Motivating girls to do science...
Mr. W.Y. Chan
wahchan at liverpool.ac.uk
Wed Mar 27 05:17:36 EST 1996
Anne Carpenter (anne at expert.cc.purdue.edu) wrote:
: One of the major things I have had to overcome as a college woman
: choosing biology as a career is the lack of self-confidence
: about my academic ability (particularly in science). A book I
: read that had a huge impact on me and helped me to understand some of my
: fears was "Smart girls, gifted women." I think it was written by Dr.
: Barbara Kerr. She was in a pilot program many years ago that
: gave bright young students, boys and girls, special classes. In short,
: she became a psychologist, and upon seeing most of her classmates years
: later at a reunion, she found as expected that many students had gone on
: to outstanding careers in business,medicine, law, science, etc.
: What was
: remarkable however is that most of these successful students were the men
: in the class, and that most of the women found themselves in unfulfilling
: careers. The author does not place the blame on unfair hiring practices
: or anything like that - rather, she conducts a survey of these women and
: finds that many of the women had low self-confidence in their academic
: ability. Many of them even commented that they always kind of wondered
: if maybe they had been put in the class by mistake. The women were often
: very scared of failure...they didn't go to graduate school because they
: were worried they couldn't cut it. They accepted jobs as secretaries
: because they knew they could do that sort of a job. They didn't want to
: disappoint people so they "underacheived" and only tried things they knew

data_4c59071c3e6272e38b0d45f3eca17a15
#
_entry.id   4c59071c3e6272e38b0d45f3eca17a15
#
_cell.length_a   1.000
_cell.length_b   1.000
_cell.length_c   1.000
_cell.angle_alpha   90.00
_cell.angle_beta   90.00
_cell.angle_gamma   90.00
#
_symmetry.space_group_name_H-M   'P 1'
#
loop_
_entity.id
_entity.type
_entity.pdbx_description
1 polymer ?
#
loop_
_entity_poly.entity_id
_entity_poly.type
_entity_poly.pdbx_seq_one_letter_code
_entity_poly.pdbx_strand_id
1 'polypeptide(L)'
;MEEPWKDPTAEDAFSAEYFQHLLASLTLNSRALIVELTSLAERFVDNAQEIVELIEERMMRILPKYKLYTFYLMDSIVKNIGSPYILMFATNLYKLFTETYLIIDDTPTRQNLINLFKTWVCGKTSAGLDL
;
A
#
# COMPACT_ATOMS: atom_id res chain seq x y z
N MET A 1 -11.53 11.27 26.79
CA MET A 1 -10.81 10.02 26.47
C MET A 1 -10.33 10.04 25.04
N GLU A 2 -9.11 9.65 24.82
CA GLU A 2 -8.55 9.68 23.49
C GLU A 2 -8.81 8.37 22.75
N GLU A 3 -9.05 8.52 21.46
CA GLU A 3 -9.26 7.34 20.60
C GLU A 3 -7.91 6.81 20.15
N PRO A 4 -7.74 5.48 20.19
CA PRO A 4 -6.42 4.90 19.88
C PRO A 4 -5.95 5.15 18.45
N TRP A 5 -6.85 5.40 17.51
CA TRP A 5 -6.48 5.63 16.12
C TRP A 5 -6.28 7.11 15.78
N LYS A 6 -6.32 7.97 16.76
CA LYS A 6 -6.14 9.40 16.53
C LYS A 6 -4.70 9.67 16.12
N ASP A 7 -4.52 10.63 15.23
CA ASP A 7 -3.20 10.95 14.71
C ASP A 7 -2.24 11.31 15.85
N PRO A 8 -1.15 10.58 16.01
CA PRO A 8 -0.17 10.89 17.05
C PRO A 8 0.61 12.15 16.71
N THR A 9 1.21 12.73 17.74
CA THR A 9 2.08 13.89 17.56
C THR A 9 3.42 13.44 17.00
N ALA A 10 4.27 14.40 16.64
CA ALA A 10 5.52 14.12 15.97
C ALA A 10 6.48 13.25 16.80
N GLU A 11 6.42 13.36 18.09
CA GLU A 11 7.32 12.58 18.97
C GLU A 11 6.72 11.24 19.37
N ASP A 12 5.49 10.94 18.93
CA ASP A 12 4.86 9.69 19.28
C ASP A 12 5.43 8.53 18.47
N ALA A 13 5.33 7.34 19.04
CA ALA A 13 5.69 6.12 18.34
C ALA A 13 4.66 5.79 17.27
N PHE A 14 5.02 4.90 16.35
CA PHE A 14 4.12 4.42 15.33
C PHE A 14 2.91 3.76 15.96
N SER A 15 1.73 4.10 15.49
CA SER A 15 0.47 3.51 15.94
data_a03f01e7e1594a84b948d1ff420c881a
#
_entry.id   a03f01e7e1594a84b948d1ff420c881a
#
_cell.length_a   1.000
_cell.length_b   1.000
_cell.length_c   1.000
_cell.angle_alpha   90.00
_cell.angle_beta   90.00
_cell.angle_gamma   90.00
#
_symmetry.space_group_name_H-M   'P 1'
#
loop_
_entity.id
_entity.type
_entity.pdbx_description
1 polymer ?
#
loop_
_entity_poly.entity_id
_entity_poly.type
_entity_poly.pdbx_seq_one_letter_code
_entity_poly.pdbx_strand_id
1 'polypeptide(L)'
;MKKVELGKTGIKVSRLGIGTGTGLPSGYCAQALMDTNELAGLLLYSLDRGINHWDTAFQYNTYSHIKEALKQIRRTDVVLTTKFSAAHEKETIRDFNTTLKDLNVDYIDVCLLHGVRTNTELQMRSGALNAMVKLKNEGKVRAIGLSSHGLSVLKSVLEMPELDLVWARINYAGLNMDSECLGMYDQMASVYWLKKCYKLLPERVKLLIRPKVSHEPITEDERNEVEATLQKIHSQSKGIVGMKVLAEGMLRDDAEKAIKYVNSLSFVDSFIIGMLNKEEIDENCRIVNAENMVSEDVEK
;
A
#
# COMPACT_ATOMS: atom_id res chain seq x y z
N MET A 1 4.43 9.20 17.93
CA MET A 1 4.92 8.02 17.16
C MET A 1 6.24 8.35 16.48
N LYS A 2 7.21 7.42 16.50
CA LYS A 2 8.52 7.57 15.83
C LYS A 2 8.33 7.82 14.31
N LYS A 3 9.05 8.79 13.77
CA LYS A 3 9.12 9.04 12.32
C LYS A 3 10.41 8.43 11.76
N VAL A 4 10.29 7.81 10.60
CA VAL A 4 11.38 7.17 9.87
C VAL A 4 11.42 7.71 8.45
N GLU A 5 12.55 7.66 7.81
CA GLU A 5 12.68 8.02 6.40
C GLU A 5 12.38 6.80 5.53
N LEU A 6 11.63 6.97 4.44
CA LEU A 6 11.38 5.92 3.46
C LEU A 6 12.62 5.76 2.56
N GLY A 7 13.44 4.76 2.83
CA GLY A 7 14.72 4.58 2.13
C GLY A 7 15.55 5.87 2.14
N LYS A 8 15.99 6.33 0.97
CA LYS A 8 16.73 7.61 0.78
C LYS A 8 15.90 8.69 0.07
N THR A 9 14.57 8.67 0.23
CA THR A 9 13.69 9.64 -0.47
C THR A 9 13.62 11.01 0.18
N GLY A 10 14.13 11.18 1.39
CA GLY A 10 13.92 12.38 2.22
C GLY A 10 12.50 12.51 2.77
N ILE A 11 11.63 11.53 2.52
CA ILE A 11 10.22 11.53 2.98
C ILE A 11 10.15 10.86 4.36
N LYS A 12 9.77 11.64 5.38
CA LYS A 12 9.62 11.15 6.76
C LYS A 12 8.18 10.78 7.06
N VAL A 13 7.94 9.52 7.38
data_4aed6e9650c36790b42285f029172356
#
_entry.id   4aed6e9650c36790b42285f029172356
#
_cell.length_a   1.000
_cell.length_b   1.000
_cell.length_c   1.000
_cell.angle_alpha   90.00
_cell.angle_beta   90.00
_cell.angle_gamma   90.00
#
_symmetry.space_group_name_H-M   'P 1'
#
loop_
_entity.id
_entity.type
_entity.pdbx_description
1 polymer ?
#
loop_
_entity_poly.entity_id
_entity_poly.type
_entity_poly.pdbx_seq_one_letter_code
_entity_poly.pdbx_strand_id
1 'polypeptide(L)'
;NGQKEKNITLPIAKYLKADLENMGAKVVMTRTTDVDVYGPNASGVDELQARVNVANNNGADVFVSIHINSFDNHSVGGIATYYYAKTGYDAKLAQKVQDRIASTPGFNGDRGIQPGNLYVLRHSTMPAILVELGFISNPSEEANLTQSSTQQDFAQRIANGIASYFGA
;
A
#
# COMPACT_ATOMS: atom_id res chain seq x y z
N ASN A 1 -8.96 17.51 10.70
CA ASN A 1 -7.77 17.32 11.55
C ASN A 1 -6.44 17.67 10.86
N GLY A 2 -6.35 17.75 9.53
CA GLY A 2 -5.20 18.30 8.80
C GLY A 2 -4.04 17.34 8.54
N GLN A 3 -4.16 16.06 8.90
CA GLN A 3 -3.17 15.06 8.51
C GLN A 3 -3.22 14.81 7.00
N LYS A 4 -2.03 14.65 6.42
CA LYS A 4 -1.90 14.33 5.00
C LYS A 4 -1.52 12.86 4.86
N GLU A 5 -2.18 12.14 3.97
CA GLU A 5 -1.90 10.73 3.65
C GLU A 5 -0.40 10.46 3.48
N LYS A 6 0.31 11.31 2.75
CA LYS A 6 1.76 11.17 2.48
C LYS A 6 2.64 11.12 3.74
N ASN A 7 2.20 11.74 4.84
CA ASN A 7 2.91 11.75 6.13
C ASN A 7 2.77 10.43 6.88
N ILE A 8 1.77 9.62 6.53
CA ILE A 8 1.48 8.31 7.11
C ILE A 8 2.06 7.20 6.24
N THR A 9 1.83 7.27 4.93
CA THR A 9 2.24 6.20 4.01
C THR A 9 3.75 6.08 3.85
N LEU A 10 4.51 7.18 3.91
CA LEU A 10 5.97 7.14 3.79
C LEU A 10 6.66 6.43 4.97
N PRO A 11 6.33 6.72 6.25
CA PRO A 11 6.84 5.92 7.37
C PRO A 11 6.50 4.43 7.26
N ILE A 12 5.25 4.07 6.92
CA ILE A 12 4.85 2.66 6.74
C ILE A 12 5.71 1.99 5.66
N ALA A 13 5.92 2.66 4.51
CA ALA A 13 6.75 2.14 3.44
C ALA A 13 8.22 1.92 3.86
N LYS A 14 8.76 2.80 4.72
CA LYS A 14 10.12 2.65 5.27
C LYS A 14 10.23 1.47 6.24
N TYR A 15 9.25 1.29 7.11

: they could succeed at.
: I wonder where this kind of low self-confidence comes from...I have
: really noticed it in my own life. In my personal experience, I wonder if
: women are more likely to be embarassed and shy about their academic
: success whereas men are more likely to be proud, or even arrogant. What
: causes this difference? I have heard it said in intro Psychology courses
: that women are more likely to attribute success in academics
: (particularly science) to luck, and that men are more likely to attribute
: success to their high ability. Where do we women get these unhealthy
: Someone quoted earlier a study that showed that the majority of men see
: themselves as above average while the most women do not think as highly
: of themselves. Doesn't it makes sense that this kind of thinking would
: affect women when they are deciding what major to choose? The sciences
: are traditionally seen as more difficult than humanities...and at many
: schools this is true. It seems likely that more women than men are
: intimidated by the difficulty of a science curriculum.
: So, to get to the point of this rather long post, I think one of the main
: problems in getting girls of any age motivated and interested in science
: is that girls are more intimidated by science. How can this problem be
: solved? One way that others have mentioned is to make science beautiful
: and interesting and relevant. If girls are shown more about what science
: is really like, they are less likely to be scared of it. Another
: solution would be to encourage girls from a young age about their
: academic ability. If they have more confidence in themselves
: academically, they are more likely to choose a field of study
: traditionally seen as difficult. The question is, How do you increase
: girls' self-confidence?
: I've found this thread extremely interesting...keep posting!
No comment, I get to annoy people again if I say anything. If I said what
you had said above I would be at the recieving end of a load full of hate
mails. If you like you can email me and ask me politely about my opinion
to this subject.
: Anne Carpenter
: Sophomore, Purdue University
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